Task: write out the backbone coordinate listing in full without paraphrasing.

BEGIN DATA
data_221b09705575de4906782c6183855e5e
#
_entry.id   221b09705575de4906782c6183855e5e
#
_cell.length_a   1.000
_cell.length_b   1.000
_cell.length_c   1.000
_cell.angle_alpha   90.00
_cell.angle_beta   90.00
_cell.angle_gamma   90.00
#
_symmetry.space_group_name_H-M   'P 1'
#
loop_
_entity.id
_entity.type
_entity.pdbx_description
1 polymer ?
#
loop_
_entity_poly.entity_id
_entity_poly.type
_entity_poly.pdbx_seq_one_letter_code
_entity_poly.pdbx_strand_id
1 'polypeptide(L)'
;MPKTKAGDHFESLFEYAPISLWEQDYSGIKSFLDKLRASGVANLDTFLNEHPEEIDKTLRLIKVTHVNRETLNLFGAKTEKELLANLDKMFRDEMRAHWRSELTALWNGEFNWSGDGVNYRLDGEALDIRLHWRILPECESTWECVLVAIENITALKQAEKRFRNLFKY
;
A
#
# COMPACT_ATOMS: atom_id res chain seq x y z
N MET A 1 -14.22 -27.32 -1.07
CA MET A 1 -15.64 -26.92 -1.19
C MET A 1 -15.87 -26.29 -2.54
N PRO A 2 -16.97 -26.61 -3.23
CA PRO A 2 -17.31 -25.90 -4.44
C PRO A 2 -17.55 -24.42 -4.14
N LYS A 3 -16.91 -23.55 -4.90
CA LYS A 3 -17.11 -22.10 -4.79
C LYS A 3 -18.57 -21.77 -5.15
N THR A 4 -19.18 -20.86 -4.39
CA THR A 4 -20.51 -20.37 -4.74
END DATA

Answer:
data_221b09705575de4906782c6183855e5e
#
_entry.id   221b09705575de4906782c6183855e5e
#
_cell.length_a   1.000
_cell.length_b   1.000
_cell.length_c   1.000
_cell.angle_alpha   90.00
_cell.angle_beta   90.00
_cell.angle_gamma   90.00
#
_symmetry.space_group_name_H-M   'P 1'
#
loop_
_entity.id
_entity.type
_entity.pdbx_description
1 polymer ?
#
loop_
_entity_poly.entity_id
_entity_poly.type
_entity_poly.pdbx_seq_one_letter_code
_entity_poly.pdbx_strand_id
1 'polypeptide(L)'
;MPKTKAGDHFESLFEYAPISLWEQDYSGIKSFLDKLRASGVANLDTFLNEHPEEIDKTLRLIKVTHVNRETLNLFGAKTEKELLANLDKMFRDEMRAHWRSELTALWNGEFNWSGDGVNYRLDGEALDIRLHWRILPECESTWECVLVAIENITALKQAEKRFRNLFKY
;
A
#
# COMPACT_ATOMS: atom_id res chain seq x y z
N MET A 1 -14.22 -27.32 -1.07
CA MET A 1 -15.64 -26.92 -1.19
C MET A 1 -15.87 -26.29 -2.54
N PRO A 2 -16.97 -26.61 -3.23
CA PRO A 2 -17.31 -25.90 -4.44
C PRO A 2 -17.55 -24.42 -4.14
N LYS A 3 -16.91 -23.55 -4.90
CA LYS A 3 -17.11 -22.10 -4.79
C LYS A 3 -18.57 -21.77 -5.15
N THR A 4 -19.18 -20.86 -4.39
CA THR A 4 -20.51 -20.37 -4.74